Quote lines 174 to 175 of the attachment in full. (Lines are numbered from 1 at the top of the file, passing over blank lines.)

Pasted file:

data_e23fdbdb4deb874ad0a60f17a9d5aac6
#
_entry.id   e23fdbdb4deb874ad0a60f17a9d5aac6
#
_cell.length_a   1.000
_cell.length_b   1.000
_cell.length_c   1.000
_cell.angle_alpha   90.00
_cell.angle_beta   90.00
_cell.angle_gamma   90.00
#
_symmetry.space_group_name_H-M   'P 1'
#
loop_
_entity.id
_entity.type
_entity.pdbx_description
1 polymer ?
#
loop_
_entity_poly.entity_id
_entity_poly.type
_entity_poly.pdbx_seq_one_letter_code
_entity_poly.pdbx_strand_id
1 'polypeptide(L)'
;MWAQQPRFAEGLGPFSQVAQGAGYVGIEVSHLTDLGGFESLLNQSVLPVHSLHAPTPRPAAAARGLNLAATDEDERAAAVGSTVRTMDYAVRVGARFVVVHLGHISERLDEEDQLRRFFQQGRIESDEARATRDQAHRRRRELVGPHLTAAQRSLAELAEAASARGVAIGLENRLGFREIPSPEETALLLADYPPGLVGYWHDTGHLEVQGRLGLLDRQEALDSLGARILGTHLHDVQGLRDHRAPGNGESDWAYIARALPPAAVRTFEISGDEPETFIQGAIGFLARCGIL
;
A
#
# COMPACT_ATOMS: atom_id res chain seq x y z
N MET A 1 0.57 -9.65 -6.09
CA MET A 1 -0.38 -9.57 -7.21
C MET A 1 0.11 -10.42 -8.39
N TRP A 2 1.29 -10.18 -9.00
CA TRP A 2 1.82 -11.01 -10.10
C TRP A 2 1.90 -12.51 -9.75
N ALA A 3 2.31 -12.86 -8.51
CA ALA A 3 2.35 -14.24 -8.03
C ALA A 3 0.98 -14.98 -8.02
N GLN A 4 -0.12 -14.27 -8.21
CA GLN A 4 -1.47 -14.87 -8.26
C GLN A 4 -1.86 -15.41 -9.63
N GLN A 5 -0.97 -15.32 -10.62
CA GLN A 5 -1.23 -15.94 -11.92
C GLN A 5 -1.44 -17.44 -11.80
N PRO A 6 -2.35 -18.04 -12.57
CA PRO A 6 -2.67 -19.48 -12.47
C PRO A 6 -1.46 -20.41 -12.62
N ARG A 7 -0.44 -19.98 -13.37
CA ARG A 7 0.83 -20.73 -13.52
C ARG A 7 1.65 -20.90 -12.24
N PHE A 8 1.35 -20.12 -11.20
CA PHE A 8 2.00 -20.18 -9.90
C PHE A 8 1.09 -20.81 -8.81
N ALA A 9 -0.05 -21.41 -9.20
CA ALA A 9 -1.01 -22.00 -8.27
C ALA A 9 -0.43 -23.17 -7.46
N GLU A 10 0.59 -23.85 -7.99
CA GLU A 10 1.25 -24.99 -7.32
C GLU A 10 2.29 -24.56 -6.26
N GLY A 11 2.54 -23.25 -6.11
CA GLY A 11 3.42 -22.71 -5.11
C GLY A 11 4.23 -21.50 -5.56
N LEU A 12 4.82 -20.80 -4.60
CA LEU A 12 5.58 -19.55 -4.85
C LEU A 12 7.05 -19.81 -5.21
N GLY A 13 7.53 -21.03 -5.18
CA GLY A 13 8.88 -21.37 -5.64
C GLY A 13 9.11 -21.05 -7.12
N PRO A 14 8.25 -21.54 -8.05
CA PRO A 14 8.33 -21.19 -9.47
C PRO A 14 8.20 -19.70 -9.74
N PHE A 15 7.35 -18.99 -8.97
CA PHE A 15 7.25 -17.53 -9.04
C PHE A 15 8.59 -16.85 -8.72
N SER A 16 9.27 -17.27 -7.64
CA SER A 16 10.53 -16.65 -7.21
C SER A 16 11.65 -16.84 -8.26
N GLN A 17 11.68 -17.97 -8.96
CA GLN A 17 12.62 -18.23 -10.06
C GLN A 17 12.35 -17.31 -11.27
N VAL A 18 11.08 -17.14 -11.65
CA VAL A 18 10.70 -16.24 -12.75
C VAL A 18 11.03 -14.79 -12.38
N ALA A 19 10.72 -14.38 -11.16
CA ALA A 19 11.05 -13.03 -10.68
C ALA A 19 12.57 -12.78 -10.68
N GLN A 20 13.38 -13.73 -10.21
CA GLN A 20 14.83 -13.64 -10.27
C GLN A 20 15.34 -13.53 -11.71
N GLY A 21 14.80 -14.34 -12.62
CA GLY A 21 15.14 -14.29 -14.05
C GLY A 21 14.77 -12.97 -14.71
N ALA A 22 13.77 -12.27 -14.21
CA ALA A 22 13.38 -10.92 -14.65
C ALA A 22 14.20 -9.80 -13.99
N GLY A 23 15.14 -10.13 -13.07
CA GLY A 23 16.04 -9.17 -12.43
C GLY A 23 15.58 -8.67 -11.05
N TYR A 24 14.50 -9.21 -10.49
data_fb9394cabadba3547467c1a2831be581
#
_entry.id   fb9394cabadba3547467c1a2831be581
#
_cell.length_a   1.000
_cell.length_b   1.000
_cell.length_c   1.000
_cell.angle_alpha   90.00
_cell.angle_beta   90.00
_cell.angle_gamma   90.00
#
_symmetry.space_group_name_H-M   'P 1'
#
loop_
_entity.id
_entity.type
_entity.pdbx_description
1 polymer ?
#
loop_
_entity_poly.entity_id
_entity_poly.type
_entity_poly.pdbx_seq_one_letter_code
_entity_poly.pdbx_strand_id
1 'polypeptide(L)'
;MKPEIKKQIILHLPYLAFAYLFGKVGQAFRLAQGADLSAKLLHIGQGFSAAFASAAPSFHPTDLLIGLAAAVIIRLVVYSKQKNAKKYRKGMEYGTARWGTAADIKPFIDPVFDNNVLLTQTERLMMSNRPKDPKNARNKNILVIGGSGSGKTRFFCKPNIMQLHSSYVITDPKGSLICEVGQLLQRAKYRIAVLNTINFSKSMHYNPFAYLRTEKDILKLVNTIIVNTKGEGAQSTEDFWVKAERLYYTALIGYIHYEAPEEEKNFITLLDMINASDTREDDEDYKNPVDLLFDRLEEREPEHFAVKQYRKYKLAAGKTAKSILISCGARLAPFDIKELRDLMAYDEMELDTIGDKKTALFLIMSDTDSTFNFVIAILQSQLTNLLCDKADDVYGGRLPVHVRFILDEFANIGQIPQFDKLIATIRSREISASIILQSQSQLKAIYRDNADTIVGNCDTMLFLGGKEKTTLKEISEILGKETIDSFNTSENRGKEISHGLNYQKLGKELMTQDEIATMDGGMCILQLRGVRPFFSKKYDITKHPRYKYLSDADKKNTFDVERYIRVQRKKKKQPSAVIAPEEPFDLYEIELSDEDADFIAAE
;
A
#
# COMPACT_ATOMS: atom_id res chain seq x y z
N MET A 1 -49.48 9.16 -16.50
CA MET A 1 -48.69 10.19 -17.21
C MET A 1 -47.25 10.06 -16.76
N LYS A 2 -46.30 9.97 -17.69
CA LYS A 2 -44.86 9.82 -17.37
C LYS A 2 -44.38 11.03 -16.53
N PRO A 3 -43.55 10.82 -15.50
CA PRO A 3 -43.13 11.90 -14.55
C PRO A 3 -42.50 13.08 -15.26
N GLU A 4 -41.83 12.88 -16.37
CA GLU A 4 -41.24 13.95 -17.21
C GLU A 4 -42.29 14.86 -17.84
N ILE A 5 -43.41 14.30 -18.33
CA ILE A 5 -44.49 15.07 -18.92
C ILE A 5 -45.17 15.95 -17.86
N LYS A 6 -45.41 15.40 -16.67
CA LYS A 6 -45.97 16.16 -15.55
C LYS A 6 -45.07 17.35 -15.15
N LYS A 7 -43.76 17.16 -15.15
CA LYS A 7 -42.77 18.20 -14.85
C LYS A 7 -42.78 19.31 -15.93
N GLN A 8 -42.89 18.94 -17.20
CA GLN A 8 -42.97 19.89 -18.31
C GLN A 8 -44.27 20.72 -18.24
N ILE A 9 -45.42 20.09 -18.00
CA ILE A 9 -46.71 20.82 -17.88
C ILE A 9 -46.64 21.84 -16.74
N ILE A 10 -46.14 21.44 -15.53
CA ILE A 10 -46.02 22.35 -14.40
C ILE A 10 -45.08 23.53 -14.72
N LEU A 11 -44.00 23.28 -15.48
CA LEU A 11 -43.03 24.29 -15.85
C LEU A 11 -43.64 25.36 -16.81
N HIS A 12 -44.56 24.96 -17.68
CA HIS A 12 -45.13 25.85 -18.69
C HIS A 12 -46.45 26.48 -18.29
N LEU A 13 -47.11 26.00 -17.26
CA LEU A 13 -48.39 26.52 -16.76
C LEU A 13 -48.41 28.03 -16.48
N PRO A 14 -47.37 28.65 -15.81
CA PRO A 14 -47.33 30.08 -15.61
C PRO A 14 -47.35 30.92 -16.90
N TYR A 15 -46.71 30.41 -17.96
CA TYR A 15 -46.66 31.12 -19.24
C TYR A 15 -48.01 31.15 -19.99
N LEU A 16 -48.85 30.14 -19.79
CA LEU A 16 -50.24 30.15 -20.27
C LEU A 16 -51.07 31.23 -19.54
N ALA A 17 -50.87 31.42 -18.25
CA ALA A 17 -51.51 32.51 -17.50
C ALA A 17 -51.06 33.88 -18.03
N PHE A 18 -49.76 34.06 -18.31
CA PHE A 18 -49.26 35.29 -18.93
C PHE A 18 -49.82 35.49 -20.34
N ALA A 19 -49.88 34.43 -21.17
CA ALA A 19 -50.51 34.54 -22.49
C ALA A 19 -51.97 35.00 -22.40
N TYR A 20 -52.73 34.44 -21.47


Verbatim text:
CA TYR A 15 -46.66 31.12 -19.24
C TYR A 15 -48.01 31.15 -19.99